Form 990: more than just a tax return.
Form 990 provides the information for the ratings systems and for much of the content of media reports. Exempt entities must recognize this new focus when preparing and filing their annual returns. The following are suggestions and strategies to maximize the effectiveness of presenting information on Form 990.
Statement of Functional Expenses
Part II of Form 990 requires a filer to list its expenses and allocate them to the following three categories: "Program services," "Management and general," and "Fundraising." The overall goal is to allocate as many expenses to Program services as is reasonably possible, to demonstrate that the organization expends substantial resources to further its exempt purposes.
The Management and general category can be a trap, because the media and the uninformed public may view these expenses negatively. Statements such as "38 cents of every dollar given to XYZ Charity goes toward administrative charges, rather than XYZ's programs" are not uncommon.
Frequently, many organizations do not allocate any expenses to the Fundraising category, even when they have raised a substantial amount of donations. The Service has publicly questioned this practice and informed exempt organizations that it expects fundraising expenses to be properly categorized on Form 990.
How should an organization allocate its expenses? The filer should consider using documented methods, such as time studies (for personnel expenses) and square footage (for allocating occupancy expenses by function). This data may be difficult to collect, especially for organizations that are understaffed. However, the potential repercussions of a negative news story or a low score from a rating organization such as Charity Navigator (www.charitynavigator.org) often outweigh the costs of developing reasonable and accurate allocation methods.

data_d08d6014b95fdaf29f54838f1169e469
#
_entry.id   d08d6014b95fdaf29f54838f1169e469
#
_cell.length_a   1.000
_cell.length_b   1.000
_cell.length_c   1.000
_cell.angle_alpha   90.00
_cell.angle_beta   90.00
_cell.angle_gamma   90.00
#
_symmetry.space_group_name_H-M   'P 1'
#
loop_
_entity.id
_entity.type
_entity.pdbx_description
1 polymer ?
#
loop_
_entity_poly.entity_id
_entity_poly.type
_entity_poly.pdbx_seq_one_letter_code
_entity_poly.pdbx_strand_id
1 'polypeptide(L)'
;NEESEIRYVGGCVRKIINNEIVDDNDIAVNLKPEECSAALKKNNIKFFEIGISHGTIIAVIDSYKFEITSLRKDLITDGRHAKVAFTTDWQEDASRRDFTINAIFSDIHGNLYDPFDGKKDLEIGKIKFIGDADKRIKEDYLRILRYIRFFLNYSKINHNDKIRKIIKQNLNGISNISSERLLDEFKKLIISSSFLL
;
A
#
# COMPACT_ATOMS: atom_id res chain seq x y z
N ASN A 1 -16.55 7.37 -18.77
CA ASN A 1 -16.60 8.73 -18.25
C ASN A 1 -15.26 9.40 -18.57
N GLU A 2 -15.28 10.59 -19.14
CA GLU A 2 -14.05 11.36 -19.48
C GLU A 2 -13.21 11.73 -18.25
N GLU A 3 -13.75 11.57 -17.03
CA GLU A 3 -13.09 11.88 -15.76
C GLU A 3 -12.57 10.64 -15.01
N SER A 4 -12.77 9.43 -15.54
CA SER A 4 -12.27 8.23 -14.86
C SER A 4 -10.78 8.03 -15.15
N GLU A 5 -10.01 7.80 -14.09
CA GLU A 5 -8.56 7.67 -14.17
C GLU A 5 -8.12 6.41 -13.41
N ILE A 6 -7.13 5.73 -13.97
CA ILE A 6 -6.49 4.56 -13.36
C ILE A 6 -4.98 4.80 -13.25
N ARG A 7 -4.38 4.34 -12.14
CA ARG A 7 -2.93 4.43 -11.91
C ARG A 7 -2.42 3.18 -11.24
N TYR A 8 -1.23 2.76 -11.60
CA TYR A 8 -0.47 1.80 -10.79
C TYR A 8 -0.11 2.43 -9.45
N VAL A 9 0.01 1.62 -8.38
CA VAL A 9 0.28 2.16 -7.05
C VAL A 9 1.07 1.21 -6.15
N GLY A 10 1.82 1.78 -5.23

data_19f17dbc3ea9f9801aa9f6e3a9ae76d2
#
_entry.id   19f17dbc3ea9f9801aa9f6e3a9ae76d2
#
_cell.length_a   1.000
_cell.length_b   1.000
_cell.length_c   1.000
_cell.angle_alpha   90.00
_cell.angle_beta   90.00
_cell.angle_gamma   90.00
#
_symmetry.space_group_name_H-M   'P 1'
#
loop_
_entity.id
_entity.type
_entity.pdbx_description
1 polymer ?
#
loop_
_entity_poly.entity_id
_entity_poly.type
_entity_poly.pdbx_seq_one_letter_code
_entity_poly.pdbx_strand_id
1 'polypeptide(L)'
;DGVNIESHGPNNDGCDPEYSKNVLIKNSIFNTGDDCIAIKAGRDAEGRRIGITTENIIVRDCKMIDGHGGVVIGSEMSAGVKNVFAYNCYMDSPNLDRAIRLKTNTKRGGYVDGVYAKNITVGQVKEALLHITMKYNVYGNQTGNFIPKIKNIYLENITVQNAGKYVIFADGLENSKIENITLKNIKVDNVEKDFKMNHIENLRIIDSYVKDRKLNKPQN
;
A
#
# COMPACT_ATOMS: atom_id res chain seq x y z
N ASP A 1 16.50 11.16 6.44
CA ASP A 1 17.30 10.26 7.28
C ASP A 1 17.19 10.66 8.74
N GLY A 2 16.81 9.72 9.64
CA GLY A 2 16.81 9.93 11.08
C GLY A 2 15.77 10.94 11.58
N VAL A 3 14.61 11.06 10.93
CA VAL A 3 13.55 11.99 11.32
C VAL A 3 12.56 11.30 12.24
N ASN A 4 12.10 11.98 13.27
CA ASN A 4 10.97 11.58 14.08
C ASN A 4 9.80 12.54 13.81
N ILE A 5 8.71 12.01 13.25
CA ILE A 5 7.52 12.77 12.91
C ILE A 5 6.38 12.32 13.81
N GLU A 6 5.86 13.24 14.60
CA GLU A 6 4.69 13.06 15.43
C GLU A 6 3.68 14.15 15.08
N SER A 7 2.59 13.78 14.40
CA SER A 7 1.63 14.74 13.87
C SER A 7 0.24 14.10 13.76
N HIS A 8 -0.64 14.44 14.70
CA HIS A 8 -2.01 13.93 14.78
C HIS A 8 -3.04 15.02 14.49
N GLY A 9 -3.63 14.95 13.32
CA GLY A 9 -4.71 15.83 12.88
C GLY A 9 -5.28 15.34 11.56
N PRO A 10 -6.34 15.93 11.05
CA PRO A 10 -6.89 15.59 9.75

Statement of Program Service Accomplishments
For marketing purposes, Part Ill is the most important part of Form 990. This section allows an organization to provide concrete details about its mission and accomplishments.
In the past, filers often used one-sentence descriptions of their programs, a practice that no longer suffices. The more detail (descriptions of programs, statistics, etc.) that an organization can offer, the better informed the public and the media will be of its efforts. Descriptions should not be limited to the space provided in Part III; instead, the organization should consider attaching statements that adequately summarize all of the accomplishments it has attained over the past year (even if several pages long). If a nonprofit entity uses an outside firm to prepare its Form 990, it must make sure the preparer has all of the details needed to be included in Part III.
Because it contains compensation information for an organization's officers, directors, trustees and key employees, Part V is one of the most scrutinized sections of Form 990. Compensation must be divided into three categories: wages, contributions to employee benefit plans and expense accounts.